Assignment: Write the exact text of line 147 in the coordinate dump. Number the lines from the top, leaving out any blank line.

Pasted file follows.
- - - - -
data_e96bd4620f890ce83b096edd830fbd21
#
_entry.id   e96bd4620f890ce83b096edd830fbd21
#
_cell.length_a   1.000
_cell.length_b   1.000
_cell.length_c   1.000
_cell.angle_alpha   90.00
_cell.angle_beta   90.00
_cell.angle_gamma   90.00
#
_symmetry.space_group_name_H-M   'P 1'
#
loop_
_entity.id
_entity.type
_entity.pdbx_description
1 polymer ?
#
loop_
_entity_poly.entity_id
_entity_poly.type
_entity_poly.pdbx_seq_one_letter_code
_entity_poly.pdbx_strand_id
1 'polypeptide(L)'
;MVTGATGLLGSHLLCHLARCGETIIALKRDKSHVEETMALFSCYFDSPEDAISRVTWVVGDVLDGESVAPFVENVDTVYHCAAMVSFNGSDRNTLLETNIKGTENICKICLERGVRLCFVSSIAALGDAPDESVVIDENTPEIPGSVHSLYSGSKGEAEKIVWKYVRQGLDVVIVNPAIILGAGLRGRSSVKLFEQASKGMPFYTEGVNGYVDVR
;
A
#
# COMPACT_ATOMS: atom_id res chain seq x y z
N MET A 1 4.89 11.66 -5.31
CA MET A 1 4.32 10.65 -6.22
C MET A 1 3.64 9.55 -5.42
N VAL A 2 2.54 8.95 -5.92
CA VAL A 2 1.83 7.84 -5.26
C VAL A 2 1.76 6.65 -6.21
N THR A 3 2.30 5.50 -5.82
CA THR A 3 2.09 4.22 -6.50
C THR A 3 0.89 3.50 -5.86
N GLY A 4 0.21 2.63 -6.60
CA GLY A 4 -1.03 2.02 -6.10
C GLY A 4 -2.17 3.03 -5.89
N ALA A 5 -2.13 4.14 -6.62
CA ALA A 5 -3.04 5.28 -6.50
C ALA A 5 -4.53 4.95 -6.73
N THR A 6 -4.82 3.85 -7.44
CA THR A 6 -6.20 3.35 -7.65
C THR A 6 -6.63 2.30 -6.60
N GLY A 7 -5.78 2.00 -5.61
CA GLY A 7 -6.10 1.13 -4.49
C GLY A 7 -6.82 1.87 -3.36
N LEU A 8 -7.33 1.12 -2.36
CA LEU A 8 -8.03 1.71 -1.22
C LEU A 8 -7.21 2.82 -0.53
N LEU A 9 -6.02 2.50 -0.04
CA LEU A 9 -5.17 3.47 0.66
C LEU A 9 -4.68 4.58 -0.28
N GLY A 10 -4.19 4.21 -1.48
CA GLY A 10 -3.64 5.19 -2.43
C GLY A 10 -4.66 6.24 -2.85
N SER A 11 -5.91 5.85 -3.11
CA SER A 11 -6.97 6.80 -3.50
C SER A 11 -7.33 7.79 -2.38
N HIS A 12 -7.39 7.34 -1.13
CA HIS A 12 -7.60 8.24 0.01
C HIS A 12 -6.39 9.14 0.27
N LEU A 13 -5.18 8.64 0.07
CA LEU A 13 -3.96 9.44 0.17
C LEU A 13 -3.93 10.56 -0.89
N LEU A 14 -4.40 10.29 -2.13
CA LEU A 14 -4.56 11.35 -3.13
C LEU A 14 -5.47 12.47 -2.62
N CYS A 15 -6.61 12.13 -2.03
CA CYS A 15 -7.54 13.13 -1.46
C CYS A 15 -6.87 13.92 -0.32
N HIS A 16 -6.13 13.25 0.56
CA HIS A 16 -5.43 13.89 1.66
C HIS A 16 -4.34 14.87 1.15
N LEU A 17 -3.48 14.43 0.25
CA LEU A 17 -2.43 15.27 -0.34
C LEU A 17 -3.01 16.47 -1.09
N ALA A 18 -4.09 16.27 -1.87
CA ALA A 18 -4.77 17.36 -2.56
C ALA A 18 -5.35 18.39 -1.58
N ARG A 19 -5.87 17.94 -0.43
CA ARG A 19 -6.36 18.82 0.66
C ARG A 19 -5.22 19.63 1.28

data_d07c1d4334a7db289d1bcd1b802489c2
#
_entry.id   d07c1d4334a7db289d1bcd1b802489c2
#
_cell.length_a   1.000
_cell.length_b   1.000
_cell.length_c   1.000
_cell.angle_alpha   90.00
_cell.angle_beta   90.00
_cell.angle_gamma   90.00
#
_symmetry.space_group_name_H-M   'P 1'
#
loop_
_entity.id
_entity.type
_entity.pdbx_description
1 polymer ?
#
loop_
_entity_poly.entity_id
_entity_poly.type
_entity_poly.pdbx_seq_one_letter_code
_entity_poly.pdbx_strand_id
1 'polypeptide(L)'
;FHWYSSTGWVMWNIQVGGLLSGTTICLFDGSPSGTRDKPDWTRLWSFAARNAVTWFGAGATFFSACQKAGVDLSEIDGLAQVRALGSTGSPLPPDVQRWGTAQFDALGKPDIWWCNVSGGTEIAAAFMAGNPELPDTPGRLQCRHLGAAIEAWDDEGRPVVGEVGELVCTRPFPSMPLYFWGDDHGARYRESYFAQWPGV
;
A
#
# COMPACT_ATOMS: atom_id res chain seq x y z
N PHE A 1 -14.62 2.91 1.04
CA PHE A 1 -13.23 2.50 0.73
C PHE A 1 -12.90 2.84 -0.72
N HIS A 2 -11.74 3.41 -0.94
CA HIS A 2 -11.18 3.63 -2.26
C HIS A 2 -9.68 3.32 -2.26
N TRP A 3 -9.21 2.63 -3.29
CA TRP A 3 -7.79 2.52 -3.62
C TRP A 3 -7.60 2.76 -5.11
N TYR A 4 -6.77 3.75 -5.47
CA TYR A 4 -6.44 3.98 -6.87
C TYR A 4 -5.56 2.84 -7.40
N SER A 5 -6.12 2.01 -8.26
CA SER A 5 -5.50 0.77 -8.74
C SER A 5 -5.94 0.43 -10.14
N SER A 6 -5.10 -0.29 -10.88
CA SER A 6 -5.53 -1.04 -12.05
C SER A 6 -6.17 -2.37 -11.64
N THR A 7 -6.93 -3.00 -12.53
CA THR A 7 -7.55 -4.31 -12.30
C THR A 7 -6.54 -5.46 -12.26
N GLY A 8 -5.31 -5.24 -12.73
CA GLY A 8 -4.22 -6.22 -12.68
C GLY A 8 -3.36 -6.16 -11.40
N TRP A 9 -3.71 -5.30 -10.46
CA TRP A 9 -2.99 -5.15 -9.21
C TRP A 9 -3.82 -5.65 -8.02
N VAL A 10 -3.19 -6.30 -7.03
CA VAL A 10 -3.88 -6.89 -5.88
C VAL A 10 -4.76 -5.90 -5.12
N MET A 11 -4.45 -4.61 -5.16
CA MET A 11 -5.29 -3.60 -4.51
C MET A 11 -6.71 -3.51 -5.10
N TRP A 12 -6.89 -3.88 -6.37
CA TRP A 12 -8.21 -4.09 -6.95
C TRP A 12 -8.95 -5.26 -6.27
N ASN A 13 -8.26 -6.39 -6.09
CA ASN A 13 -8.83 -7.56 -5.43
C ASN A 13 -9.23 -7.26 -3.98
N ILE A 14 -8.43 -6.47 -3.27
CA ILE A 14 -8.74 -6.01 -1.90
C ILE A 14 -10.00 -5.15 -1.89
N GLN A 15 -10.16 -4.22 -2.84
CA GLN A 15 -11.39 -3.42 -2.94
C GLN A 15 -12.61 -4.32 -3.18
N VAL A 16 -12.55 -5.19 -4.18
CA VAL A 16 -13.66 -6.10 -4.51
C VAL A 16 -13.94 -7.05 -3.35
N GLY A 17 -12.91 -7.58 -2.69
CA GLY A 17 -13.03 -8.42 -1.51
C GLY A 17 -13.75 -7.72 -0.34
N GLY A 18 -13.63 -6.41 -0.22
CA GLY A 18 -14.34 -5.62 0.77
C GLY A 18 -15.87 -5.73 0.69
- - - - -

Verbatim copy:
C VAL A 10 -4.76 -5.90 -5.12